Call it what you want – cribbing, crib-biting or wind-sucking – we all know it when we see it or hear it. The horse latches onto a horizontal surface with his front teeth, arches his neck, and makes a grunting sound while pulling back. Afflicting an estimated 5 to 10% of horses, you’re bound to see one sooner or later.
Cribbing is often grouped with other stereotypic behaviors, including weaving, stall walking, self-mutilation and wood chewing. However, many animal behaviorists now believe cribbing is more of a “functional” habit, meaning it meets a physiological need of the horse.
So what causes cribbing? Most people believe it’s due to boredom or mimicry (picking up the habit from watching another horse do it). Wrong! Both have been ruled out by researchers as primary causes. Exceptions are rare. The more likely possible causes are management, ulcers and heredity.
it’s unlikely that any two people maintain their horses in exactly the same manner, so it’s difficult to isolate a single component that would trigger cribbing. However, researchers agree that feeding has a lot to do with it. Click here to read case histories about four different cribbers.
Common denominators are high-sugar “sweet” feeds composing a large portion of the horse’s diet, limited roughage, and long periods with no available feed.
When cribbers are fed a “sweetened feed” (pellets are usually bound together with molasses), they crib 30% of the day vs. 16% of the day when fed plain oats as their grain concentrate. Sweets, even apples and carrots, trigger cribbing so reliably they’re used to test drug efficacy for cribbing reduction.
The lack of forage also has an impact on the frequency of cribbing. Research in the United Kingdom demonstrated feeding grain caused the study horses to increase their cribbing behavior from a baseline of 11 cribbings in 5 minutes to 24 cribbings in 5 minutes and the duration of this elevation was 40 minutes. After being fed forage, cribbing fell to 5 attempts in 5 minutes and the decrease lasted for 50 minutes.
Foals fed a concentrate after weaning are four times more likely to become cribbers than foals fed forage only. So, if you want the recipe to produce a cribber, it’s: early weaning, a high concentrate/low forage diet, infrequent feedings, social isolation and a stall environment.
ULCERS. Since the advent of endoscopy for horses, the link between ulcers and cribbing has strengthened, but no one will state unequivocally that one causes the other. Many horses with ulcers don’t crib, and some cribbers don’t have ulcers.
We know foals who crib have more serious stomach ulceration than foals that don’t. We also know that cribbing stimulates the vagus nerve, which increases stomach pH. And we know a cribber?s motivation to crib is equal to his motivation to eat.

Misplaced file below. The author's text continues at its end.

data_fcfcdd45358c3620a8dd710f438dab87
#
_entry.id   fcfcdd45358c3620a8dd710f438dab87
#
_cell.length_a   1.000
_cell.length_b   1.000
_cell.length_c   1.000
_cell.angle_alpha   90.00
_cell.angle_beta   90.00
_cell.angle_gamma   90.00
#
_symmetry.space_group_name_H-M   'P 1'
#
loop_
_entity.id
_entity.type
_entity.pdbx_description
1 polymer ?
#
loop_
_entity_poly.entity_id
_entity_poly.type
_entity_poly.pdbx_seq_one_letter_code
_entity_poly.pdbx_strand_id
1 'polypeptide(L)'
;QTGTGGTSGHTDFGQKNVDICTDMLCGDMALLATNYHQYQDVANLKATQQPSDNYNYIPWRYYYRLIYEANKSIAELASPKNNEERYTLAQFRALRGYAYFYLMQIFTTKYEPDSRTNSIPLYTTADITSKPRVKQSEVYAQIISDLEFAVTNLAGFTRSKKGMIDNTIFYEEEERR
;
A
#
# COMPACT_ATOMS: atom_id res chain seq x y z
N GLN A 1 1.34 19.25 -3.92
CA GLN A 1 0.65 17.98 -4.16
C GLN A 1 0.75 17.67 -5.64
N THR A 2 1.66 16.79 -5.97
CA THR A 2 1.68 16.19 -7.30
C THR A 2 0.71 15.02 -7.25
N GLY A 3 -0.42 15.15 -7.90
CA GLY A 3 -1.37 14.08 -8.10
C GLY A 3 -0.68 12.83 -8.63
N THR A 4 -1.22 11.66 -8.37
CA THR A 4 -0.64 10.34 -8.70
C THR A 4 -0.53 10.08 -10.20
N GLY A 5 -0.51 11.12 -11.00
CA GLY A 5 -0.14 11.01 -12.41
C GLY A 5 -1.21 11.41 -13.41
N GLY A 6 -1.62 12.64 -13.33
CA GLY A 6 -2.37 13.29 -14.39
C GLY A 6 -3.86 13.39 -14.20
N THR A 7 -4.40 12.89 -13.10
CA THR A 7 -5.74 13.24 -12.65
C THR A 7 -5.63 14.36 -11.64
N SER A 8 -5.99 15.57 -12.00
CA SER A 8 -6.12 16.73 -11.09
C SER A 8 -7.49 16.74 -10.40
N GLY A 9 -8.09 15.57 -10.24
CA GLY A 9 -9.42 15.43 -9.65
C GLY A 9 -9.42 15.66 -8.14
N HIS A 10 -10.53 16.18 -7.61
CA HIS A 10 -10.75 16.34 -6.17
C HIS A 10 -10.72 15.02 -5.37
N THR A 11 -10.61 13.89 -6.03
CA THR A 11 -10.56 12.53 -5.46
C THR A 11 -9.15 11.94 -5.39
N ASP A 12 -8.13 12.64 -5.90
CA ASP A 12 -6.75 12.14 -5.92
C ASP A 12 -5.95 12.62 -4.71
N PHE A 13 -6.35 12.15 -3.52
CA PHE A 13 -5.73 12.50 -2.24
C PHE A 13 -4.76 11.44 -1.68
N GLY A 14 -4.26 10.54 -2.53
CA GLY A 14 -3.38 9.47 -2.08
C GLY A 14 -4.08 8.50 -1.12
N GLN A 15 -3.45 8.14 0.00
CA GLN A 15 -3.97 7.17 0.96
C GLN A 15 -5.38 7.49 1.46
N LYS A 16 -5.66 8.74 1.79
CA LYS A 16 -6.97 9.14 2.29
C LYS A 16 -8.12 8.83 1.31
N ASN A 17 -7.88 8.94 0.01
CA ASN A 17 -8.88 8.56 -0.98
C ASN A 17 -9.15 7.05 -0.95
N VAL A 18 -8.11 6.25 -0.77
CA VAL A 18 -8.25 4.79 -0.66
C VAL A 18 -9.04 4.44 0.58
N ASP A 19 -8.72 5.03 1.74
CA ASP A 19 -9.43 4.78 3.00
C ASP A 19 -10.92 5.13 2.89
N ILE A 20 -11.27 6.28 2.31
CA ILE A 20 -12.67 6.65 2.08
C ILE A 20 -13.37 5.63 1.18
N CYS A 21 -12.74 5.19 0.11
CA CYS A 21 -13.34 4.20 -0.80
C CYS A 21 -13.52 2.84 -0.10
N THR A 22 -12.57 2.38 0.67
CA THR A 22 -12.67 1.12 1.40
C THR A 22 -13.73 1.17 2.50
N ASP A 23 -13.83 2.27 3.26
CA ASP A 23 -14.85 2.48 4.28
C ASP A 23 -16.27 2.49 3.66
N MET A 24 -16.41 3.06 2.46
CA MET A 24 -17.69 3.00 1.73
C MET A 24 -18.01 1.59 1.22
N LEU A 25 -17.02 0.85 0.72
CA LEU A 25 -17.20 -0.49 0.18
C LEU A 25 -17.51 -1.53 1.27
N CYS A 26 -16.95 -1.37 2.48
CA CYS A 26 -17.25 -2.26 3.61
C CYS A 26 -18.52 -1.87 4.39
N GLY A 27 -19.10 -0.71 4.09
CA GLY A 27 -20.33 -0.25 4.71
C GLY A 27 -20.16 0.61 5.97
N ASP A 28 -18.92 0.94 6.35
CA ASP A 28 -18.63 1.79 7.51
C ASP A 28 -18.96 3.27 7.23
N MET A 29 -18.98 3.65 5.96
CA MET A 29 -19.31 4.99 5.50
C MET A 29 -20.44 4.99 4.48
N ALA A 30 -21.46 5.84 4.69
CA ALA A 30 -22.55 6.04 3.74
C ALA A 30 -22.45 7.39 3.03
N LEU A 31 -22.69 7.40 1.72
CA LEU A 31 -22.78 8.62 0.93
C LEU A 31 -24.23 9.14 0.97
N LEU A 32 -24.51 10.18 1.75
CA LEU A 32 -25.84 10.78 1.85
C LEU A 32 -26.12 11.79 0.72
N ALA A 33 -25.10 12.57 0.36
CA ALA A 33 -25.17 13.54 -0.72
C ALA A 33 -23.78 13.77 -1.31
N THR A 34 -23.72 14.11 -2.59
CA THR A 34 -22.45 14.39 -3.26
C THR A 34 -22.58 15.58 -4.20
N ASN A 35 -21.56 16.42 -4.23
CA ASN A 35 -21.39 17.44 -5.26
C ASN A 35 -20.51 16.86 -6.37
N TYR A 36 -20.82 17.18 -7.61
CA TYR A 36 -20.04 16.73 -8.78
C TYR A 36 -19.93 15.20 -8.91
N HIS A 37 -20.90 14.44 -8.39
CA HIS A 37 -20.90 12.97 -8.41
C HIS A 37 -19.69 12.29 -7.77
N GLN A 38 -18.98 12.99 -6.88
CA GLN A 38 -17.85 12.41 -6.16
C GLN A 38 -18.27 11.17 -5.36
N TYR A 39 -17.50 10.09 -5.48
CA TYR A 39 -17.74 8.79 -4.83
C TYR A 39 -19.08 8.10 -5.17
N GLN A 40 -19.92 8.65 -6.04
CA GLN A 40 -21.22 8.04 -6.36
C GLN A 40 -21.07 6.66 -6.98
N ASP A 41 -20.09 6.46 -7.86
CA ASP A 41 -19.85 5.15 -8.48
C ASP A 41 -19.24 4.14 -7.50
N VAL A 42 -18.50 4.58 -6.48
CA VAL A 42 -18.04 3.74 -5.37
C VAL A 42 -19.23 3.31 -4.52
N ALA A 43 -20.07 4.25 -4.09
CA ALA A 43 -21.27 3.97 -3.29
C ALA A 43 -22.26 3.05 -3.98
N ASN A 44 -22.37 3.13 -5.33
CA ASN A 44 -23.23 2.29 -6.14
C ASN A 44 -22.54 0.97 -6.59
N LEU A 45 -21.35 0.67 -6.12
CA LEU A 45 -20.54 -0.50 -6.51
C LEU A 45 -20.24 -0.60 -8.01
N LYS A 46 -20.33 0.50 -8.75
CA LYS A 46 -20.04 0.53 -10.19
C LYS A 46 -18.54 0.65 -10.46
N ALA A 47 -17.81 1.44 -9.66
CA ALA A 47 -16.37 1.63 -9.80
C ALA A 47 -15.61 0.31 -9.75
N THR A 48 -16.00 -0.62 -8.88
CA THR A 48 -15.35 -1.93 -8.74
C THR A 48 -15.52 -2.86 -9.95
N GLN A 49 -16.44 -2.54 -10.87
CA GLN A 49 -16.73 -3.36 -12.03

There is a widely held apocryphal belief that cribbing releases saliva that then buffers stomach acid. One small study (two horses with cannulated parotid glands) demonstrated the opposite: After 20 cribbing efforts, only 1 ml (5 ml = 1 tsp.) of saliva was produced; by comparison, 31 ml of saliva was produced while consuming 200 grams of grain. It has been found, however, that cribbers have a lower baseline level of saliva than non-cribbers.
Administering antacids to cribbers does raise the pH of the stomach (making it less acidic), but it doesn’t reduce the frequency of cribbing. According to a spokesperson at Merial, the company that makes the ulcer medicine GastroGard, no studies have been done to determine the efficacy of their product on reducing cribbing.
Cribbing may be the horse’s attempt to release saliva – particularly in the absence of roughage – but the amount of time spent cribbing can interfere with roughage intake when it is available, causing increased ulceration and weight loss.
HEREDITY. There seems to be little doubt among researchers that cribbing has a heritable component. Among breeds, Thoroughbreds hold the distinction of having the largest population of cribbers (8.3 to 10%). However, don’t blame racing. Standardbreds, which undergo similar training, feeding and housing regimen, have a much lower incidence.
Several studies have confirmed a high incidence of cribbing in dressage horses. This discipline includes many warmbloods, who, by definition, trace back to Thoroughbreds. School, pleasure and endurance horses have the lowest reported pools of cribbers.
No one has yet documented the method of inheritance. It does appear to be somewhat genetic, and we know it skips generations. Nevertheless, we can’t state strongly enough that cribbers should never be bred, regardless of their conformation or potential.
BOTTOM LINE. If you have a cribber, make every effort to keep forage or pasture available at all times, using slow feeders. Toss out all the sweet feeds and treats. Check for ulcers, and maximize turnout on quality pasture with good buddies.
See our anti-cribbing collar product recommendations by clicking here.
Cribbing is still a controversial topic, as there truly is no one correct answer. That said, experts agree that whether you use a collar or choose not to, you still owe it to your horse to make those critical management changes.
Article by Contributing Writer Beth Benard